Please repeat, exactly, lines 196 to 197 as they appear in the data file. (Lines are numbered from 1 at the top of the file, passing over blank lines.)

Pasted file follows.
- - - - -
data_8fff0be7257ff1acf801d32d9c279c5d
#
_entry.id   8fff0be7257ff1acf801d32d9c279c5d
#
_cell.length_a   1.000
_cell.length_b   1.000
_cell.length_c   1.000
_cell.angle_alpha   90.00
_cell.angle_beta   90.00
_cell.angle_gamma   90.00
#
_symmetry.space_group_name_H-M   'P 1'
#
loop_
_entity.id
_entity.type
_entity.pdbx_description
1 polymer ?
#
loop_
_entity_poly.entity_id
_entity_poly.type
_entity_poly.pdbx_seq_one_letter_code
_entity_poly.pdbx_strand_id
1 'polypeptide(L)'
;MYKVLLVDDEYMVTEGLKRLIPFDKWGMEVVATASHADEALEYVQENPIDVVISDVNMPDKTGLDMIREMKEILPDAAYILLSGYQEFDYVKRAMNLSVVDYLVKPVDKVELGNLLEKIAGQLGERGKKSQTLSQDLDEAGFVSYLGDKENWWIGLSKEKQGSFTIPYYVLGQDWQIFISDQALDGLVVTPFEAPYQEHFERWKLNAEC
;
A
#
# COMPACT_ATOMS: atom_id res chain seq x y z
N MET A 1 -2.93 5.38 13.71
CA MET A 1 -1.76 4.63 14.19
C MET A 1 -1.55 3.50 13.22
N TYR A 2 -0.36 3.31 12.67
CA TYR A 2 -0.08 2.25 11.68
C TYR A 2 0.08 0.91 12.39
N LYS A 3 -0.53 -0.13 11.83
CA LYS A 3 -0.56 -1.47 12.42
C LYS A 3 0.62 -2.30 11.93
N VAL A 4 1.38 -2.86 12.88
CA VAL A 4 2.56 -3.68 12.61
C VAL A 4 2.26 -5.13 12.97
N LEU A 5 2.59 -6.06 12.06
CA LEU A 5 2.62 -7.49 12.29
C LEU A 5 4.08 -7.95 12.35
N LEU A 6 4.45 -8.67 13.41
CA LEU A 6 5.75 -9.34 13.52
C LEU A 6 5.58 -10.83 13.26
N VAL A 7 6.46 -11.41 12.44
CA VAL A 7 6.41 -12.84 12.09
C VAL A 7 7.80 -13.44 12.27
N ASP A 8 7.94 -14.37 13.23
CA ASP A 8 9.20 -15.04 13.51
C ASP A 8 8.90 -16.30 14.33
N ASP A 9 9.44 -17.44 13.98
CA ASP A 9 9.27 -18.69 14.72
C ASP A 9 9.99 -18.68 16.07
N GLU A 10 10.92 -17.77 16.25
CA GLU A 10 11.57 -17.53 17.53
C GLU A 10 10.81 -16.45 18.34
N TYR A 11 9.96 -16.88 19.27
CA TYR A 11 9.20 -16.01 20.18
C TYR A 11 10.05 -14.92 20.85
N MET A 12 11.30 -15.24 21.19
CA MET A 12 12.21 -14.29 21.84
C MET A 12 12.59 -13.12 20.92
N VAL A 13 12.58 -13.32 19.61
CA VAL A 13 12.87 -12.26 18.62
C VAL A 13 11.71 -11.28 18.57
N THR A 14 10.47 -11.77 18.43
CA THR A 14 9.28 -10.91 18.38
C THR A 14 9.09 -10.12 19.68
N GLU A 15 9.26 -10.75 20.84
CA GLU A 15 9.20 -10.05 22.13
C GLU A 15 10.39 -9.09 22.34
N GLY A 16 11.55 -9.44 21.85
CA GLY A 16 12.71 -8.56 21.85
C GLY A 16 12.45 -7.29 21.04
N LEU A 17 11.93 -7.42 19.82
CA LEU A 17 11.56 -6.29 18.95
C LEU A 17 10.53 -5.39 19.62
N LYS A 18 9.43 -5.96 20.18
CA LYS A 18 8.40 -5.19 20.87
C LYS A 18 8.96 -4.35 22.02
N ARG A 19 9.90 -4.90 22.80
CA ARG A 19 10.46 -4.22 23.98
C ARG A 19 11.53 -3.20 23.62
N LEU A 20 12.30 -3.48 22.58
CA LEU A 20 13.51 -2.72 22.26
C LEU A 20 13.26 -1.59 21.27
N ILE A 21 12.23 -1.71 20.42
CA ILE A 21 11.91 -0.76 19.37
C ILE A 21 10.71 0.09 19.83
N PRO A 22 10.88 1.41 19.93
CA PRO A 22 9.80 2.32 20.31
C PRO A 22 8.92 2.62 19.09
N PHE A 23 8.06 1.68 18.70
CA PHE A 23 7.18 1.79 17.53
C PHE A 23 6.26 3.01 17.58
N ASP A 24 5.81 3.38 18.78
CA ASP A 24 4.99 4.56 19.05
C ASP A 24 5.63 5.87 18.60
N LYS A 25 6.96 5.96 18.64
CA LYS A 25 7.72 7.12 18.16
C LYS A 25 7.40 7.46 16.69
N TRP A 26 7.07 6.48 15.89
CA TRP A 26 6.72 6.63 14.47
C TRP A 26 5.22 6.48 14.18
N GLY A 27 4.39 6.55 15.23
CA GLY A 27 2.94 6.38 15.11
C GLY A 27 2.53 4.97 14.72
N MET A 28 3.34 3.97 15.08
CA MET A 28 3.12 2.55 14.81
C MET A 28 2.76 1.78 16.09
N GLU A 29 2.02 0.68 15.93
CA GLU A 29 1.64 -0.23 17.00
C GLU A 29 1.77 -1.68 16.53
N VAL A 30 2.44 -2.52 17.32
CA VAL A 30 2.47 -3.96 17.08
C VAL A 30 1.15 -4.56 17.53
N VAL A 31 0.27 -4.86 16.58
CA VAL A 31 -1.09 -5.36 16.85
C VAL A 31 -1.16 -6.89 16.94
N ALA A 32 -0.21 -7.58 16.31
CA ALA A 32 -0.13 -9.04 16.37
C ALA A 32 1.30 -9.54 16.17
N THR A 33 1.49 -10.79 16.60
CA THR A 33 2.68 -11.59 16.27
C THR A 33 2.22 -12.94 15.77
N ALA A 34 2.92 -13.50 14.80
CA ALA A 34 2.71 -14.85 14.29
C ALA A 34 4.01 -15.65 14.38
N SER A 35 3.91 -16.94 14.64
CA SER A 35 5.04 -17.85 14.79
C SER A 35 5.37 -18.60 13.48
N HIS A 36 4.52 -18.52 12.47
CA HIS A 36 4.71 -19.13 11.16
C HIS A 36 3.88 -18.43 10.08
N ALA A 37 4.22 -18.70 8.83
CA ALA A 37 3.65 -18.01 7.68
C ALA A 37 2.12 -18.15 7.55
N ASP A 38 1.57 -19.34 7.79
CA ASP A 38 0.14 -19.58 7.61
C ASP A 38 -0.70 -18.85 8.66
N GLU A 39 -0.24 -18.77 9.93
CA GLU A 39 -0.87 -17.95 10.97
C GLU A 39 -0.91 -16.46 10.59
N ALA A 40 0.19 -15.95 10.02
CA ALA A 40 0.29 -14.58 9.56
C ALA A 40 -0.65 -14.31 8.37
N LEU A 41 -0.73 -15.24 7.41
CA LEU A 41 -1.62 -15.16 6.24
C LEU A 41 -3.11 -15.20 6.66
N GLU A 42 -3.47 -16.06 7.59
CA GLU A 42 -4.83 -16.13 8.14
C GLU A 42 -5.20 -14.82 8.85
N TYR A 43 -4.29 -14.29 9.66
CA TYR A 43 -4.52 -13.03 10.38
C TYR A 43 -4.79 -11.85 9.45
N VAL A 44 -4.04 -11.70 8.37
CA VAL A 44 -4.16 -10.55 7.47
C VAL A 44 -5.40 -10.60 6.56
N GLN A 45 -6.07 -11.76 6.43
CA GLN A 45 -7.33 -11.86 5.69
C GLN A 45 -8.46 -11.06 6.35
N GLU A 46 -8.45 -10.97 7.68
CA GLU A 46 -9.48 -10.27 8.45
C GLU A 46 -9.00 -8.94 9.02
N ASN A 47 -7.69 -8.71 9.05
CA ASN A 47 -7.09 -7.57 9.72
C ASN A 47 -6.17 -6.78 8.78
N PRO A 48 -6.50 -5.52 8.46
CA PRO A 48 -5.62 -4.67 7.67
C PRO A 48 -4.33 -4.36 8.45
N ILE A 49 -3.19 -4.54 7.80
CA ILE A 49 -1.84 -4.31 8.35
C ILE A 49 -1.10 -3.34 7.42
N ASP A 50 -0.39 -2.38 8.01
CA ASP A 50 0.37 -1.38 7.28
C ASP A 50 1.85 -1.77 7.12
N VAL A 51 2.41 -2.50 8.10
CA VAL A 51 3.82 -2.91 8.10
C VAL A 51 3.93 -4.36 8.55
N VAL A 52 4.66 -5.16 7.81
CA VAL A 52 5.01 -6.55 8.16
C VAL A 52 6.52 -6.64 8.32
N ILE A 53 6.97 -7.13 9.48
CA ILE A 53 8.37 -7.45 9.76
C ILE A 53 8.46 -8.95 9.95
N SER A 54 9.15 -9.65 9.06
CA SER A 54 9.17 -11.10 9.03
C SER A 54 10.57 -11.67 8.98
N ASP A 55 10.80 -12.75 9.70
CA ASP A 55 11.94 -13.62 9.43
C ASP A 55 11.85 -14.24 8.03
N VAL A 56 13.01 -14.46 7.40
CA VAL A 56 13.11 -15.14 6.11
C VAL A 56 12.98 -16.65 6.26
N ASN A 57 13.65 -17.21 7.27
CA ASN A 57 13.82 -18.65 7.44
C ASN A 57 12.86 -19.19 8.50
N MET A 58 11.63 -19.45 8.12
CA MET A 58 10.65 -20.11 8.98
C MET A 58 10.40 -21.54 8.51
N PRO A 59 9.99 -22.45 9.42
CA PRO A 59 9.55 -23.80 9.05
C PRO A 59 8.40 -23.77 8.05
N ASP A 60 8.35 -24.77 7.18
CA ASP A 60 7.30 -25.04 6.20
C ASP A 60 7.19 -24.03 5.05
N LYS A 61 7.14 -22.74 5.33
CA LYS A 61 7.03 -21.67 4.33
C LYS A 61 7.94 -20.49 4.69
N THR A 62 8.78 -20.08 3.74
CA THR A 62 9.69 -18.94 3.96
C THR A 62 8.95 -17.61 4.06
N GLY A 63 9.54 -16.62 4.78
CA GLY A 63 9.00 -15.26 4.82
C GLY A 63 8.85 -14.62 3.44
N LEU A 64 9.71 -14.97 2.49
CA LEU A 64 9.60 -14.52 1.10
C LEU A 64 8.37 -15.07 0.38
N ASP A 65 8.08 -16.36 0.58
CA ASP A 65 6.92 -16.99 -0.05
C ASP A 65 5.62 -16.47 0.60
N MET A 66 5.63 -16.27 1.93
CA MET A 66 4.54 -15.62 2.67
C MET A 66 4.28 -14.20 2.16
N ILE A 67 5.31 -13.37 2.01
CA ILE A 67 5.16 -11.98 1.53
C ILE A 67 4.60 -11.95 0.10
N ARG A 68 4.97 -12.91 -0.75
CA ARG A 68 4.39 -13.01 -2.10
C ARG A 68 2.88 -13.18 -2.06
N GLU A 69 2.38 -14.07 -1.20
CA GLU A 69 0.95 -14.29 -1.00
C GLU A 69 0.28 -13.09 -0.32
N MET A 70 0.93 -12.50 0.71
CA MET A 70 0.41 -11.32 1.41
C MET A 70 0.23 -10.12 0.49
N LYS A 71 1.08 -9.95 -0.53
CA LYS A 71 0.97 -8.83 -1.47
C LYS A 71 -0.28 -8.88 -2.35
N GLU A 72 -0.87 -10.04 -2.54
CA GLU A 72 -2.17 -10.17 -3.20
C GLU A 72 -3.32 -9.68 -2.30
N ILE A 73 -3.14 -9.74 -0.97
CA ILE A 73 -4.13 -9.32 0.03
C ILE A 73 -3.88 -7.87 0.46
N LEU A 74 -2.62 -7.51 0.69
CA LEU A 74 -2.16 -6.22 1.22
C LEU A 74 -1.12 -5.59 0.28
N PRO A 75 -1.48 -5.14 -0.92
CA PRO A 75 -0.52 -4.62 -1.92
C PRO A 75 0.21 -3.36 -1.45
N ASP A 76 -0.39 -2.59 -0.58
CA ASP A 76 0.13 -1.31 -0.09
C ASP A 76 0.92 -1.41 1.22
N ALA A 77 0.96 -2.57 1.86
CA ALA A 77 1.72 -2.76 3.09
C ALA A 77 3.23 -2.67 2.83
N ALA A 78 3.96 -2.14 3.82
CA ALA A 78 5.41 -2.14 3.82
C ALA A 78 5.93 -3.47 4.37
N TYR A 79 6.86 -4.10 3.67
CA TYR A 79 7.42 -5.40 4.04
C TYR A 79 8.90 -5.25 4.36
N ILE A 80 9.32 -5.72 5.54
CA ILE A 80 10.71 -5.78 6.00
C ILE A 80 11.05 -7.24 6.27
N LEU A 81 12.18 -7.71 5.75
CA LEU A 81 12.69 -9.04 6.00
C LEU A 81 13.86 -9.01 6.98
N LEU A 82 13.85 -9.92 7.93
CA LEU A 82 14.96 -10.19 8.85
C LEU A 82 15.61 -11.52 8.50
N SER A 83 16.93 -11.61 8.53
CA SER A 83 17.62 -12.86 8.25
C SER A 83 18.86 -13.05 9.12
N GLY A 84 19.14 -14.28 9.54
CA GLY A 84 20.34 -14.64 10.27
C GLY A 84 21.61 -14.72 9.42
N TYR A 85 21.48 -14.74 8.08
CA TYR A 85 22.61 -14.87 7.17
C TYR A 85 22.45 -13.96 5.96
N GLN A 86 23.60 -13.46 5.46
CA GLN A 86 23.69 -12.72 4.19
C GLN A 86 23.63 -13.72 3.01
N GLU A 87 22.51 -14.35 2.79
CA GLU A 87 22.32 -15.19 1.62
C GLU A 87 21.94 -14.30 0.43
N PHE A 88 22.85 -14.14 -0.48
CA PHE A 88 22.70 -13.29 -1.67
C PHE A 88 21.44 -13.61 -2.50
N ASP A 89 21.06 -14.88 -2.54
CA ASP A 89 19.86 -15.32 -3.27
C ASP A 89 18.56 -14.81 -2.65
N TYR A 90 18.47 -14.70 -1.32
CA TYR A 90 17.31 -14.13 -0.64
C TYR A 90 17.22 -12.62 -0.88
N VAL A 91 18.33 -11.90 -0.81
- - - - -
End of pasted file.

N VAL A 56 13.01 -14.46 7.40
CA VAL A 56 13.11 -15.14 6.11